Indian tourism has all the potential of both thematic tourism and holistic tourism as defined above. India's Himalayas and the Kashmir valley offered enduring themes but also provided holistic experiences. Himalayas, in particular, provide a holistic combination of sublime nature, tough mountaineering, religious spirituality and yogic rejuvenation. The performance of the tourism sector has, however, failed to live up to the promise. Inadequate maintenance of the established infrastructure coupled with lack of additions for expansive holistic approach has led to near stagnation in the Indian tourism sector. The efforts of the Indian Railways or the large multi-tier hotel chains such as Taj and ITC have enhanced comfortable connectivity and stay options but have not helped to develop the basic tourism core. Kerala as a state has been innovative in positioning itself as the Ayurvedic Spa set in sylvan backwaters but probably could do much more on that score.

The challenge India faces in addressing the woes of its tourism sector are both mindset and investment related. The first challenge of mindset is one of lack of appreciation of the two fundamental approaches that need to be taken to take Indian tourism onto global visibility. There have been no strategic plans to promote thematic tourism and/or holistic tourism. The second challenge is the low priority of tourism investments by both public and private players, including foreign investors, on tourism infrastructure. The Indian governments, central and state, have tended to provide green field land to special economic zones rather than to new tourism zones. The foreign investors have been more proactive in terms of other service sectors like retail rather than tourism. It is time that these self-imposed restraints and challenges are ignored and an innovative and a bold new tourism strategy is put in place.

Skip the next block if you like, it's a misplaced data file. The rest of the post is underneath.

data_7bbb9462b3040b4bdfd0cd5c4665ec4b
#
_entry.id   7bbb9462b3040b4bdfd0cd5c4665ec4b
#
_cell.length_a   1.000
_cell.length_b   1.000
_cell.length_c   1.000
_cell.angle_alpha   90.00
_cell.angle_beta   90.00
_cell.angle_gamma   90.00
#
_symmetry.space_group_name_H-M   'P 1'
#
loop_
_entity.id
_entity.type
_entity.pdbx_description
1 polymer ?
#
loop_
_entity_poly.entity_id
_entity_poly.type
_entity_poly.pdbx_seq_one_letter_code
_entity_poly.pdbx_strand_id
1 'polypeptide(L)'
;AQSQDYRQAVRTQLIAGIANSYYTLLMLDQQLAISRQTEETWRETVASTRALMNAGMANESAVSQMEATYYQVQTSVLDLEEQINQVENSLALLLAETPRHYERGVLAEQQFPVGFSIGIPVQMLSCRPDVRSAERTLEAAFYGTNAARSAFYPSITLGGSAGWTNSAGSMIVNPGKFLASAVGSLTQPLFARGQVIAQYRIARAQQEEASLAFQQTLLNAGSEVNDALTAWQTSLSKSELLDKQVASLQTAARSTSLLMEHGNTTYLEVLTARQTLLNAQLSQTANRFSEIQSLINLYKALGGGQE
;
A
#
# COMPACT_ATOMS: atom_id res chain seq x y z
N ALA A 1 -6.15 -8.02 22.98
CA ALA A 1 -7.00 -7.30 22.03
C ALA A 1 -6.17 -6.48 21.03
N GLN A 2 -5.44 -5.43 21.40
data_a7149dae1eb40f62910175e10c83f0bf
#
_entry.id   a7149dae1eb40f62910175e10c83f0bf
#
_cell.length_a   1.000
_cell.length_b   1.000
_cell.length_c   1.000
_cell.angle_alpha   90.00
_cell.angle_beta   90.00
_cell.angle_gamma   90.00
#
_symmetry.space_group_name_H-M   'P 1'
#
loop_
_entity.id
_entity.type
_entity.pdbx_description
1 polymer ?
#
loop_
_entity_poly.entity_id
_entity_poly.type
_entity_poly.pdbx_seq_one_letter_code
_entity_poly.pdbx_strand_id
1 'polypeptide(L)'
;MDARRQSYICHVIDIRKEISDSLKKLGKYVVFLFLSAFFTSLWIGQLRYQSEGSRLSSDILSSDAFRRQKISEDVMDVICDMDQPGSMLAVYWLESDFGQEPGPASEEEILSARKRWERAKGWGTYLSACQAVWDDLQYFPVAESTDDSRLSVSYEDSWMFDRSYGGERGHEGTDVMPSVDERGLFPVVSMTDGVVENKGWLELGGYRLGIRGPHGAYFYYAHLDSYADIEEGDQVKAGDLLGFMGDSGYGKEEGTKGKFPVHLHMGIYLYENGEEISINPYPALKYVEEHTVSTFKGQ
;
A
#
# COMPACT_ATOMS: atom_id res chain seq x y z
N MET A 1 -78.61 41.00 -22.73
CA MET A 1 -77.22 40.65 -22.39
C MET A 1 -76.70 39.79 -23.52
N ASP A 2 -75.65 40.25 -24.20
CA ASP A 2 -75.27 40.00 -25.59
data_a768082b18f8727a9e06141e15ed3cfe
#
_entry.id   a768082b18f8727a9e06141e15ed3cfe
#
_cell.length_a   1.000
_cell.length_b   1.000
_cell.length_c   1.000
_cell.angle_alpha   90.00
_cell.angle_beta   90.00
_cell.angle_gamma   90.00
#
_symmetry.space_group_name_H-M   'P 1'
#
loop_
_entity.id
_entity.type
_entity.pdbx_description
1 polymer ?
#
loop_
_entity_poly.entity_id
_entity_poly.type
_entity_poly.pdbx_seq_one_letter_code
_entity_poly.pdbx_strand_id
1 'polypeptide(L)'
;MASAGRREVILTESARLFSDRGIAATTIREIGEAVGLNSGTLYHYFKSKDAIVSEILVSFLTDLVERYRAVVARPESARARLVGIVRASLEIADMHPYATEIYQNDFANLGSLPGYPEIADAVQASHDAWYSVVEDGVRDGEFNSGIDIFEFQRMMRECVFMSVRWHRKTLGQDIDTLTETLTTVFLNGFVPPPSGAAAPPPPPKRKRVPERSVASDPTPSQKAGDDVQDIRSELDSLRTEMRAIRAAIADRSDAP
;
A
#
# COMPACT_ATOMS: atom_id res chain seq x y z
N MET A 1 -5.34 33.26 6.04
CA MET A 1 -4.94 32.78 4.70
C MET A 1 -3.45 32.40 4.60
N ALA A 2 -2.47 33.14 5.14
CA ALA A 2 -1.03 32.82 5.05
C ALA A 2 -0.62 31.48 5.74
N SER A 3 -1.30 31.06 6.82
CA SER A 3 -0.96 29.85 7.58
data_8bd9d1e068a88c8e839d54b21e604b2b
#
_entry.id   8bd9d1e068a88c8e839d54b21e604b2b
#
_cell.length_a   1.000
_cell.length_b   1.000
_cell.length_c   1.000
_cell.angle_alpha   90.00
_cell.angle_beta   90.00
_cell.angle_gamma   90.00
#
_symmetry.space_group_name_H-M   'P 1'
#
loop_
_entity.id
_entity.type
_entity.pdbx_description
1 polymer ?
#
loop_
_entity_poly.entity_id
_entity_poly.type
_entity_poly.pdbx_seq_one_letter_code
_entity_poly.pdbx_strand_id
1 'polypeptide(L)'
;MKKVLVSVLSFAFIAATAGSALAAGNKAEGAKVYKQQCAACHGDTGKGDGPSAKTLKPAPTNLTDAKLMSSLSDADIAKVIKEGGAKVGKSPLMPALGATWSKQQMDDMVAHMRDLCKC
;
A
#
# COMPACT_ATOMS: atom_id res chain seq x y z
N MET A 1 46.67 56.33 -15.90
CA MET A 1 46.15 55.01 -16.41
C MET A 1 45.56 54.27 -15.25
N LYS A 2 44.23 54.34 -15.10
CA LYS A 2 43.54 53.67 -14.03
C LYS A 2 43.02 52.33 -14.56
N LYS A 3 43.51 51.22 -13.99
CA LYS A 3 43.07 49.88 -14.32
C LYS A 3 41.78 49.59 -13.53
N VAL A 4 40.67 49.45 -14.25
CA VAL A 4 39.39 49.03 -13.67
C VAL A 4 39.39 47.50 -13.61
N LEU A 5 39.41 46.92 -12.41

Indian advantage

Clearly, India has an advantage in terms of creating a new tourism experience combining both thematic and holistic experiences. With its rich tapestry of religion, temples, historical relics, arts, crafts, forests, hills and mountains, rivers, valleys and seacoasts as well as relatively moderate temperature differentials for most part of the year, India can offer a pan-India tourism experience all through the year. Amongst thematic experiences, religious tourism, spiritual tourism, cinema tourism, wellness tourism and nature tourism would rank high. Cross-country high-speed safe transport operations are the key to realizing this potential. The huge tragedy caused by failure of infrastructure under torrential rains in Uttarkhand is a grim reminder of how vulnerable could the Indian religious tourism segment be. Clearly, huge investments have to be committed to strengthen the safety of the tourists and population in general.

The second strategy would be to create new cities of thematic tourism in appropriate regions of the country on a green field basis. These could be India's hollywood, disney land, yoga and meditation city, ayurvedic spa and so on. Each city will need to be a 25 to 100 square metre project set up on a greenfield basis with world class facilities. Ramoji Filmcity in Hyderabad has been an equivalent of a hollywood studio and could be developed further. Another theme could be a yoga city which houses all the myriad Indian yoga and meditation streams. Wellness city could house all the reputed Indian hospital chains. Each such investment would require the governments to provide such vast expanses of land free of cash payment but in return for equity in a new public-private partnership mode. Given the right policy environment, this would also take the shape of foreign theme developers creating replicas in India as they have done in other nations, more notably Disneyland.  

Creation of new theme cities does not mean conversion of Mumbai into Shanghai or Chennai into Detroit. Those industrial and economic evolutionary developments must occur through normal economic development. New theme cities must aim at recreating Indian ethos. The current project, driven by Professor Amartya Sen and supported by the Governmnts of India and Bihar, to recreate the hoary tradition of Nalanda, the famous ancient seat of learning in India is a perfect example of doing something uniquely Indian. There must be themes woven around our ancient treasures of vedas, epics, dance and music forms, and art and craft forms as well as recent novelties of bollywood and folk entertainment. As an example, if Kuchipudi the village of the dance form of Andhra Pradesh is developed into a dance theme city it could constitute a typical Indian tourism advancement.There are hundreds of such thematic developments that can be planned and executed in India.